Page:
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How to make your small business thrive online

Posted: 12:25 PM, Mar 24, 2020
Updated: 2020-03-25 11:56:20-04
How to make your small business thrive online

COLORADO SPRINGS — As we know, local businesses have been forced to shut down in-person services because of COVID-19. But many are finding success on digital platforms to help promote their products and delivery services.

The big question now is: What will determine your long-term success as a local business owner?

News5's Jessica Barreto got answers from business expert Peter Klayman, who works as the director of business strategy at the online consulting firm Bottle Rocket.

Klayman says the key is to remember what has worked in the past - and don't be afraid to ask for feedback.

During this time when people are at home, Klayman says, they're being saturated with a lot of information and therefore want simple solutions.

"Keep things easy," he emphasized. "Focus on things that have value for consumers. Try to simplify things in terms of operation. So if you used to offer 30 products, try to offer your five most popular."

Klayman stresses it's important to be creative with your approach, and do what you can to connect with your customers.

"Customers you know that are locals, or the ones that interact with your business frequently, try giving them a call," he suggested. "Ask them what's going on with their life, where they're having problems, where you might be able to help."

He explained that often you'll get valuable feedback this way and you'll then be able to effectively tailor your marketing strategy to your customer base.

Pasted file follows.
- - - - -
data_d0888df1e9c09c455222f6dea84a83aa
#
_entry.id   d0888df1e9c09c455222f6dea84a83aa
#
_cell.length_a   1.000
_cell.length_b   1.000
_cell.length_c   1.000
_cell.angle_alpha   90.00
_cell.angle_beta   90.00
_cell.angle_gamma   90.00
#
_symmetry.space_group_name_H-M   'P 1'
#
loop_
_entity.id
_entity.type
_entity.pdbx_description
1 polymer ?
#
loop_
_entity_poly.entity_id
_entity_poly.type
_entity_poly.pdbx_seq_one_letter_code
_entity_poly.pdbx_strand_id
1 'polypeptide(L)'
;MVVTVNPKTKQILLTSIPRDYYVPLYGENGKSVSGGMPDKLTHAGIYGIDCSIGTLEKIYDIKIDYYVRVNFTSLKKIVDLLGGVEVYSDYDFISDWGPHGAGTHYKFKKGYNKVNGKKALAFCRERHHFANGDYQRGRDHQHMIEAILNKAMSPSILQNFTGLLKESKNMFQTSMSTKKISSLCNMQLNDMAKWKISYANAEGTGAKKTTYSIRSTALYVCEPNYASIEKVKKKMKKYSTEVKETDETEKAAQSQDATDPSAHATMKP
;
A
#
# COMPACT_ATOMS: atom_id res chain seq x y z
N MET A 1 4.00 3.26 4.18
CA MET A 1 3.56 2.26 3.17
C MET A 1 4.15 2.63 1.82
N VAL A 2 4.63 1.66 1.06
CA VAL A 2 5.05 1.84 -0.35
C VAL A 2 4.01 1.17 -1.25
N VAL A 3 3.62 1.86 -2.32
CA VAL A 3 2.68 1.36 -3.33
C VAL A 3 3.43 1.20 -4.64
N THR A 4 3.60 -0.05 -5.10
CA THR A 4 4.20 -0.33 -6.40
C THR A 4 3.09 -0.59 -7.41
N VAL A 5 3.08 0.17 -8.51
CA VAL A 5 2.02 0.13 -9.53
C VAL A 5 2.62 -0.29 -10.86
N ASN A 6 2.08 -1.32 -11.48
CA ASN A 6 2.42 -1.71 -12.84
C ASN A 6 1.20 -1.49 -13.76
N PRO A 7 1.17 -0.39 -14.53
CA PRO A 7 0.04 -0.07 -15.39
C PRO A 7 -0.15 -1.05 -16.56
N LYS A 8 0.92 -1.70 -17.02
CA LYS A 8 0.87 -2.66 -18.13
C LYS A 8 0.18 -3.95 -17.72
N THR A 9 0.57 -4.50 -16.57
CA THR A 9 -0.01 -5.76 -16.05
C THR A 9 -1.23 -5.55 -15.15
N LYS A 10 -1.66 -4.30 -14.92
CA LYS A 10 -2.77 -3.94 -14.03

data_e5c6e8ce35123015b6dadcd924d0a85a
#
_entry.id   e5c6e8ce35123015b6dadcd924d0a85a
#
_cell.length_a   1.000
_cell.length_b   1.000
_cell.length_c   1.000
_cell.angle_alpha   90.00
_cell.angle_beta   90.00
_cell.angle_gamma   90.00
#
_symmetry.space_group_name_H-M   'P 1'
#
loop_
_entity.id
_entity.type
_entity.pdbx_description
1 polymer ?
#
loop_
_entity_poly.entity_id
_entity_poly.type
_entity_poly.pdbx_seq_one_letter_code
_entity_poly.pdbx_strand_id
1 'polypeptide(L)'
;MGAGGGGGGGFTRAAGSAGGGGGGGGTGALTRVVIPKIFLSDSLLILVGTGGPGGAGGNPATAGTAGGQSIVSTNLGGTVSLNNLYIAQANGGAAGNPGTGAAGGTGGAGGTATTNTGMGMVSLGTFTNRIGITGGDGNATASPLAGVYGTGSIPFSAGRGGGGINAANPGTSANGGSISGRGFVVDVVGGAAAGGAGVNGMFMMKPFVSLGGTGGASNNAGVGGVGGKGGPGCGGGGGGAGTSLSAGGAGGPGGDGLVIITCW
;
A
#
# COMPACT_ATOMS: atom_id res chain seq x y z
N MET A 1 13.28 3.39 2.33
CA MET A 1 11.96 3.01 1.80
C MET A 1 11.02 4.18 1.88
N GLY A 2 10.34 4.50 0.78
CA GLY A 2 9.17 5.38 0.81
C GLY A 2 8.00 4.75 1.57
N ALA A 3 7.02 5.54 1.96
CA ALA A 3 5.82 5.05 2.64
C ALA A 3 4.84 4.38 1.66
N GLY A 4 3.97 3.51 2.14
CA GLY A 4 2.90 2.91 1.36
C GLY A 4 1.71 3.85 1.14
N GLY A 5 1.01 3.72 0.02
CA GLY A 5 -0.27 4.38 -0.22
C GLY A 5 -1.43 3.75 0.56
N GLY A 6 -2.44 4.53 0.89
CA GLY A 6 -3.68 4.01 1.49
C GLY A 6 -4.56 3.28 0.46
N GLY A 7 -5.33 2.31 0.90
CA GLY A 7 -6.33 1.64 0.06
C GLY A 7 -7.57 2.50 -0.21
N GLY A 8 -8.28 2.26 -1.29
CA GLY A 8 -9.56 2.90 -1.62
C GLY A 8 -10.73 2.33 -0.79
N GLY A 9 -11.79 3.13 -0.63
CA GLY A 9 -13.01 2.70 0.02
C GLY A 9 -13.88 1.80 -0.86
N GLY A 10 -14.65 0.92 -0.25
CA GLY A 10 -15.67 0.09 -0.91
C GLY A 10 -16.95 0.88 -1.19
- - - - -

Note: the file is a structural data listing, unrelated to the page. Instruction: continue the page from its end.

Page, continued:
"Ask 'Hey, what might make you more likely to place an order with us this week?'" Klayman added. "So, if you're a retailer that does apparel, are there certain items that you think would be better suited for work from home? If you're a retailer that has essential goods, how can you advertise that you have essential goods in stock?"

He also wants local business owners not to be afraid of failure.

"It's going to require a lot of different ways of doing things," he explained. "Rapid trial, experimentation, failure and doing it all over gain. And this might happen over 12 or 24 hours, whereas before it could've been two or three months."

Klayman believes tapping into community groups online might be especially helpful and sharing the ways you're keeping your staff safe. Working is also something that your community would be able to appreciate.

So for those of you who own a business and are finding yourselves navigating a digital environment, here are the four key factors Klayman says you should keep in mind:

  1. Acquisition: Build an acquisition strategy to draw people to your website and let them know what you have. You can use email distribution list list, direct mail, or you're having face to face contact with your customers - from a safe distance - use that as an opportunity to remind them they can place orders online.
  2. Conversion: Now that you've got people on your website, what will make them actually want to buy something? Klayman says converting visitors to shoppers will help if you accept as many payment methods to make it an easy process for customers.
  3. Engagement: How are you offering a social experience versus just delivering a product? If you own a bar, why not do a virtual happy hour? If you're selling food ingredients, why not create a recipe video on how to use them? Klayman says businesses that can create some sort of community experience are standing out above others right now because folks are looking for social connections in this time of social distancing.
  4. Retention: How will you keep your customers and stand out as a community leader in the long run? Remember, leaning on that community support can make all the difference to give you the feedback you need to know moving forward.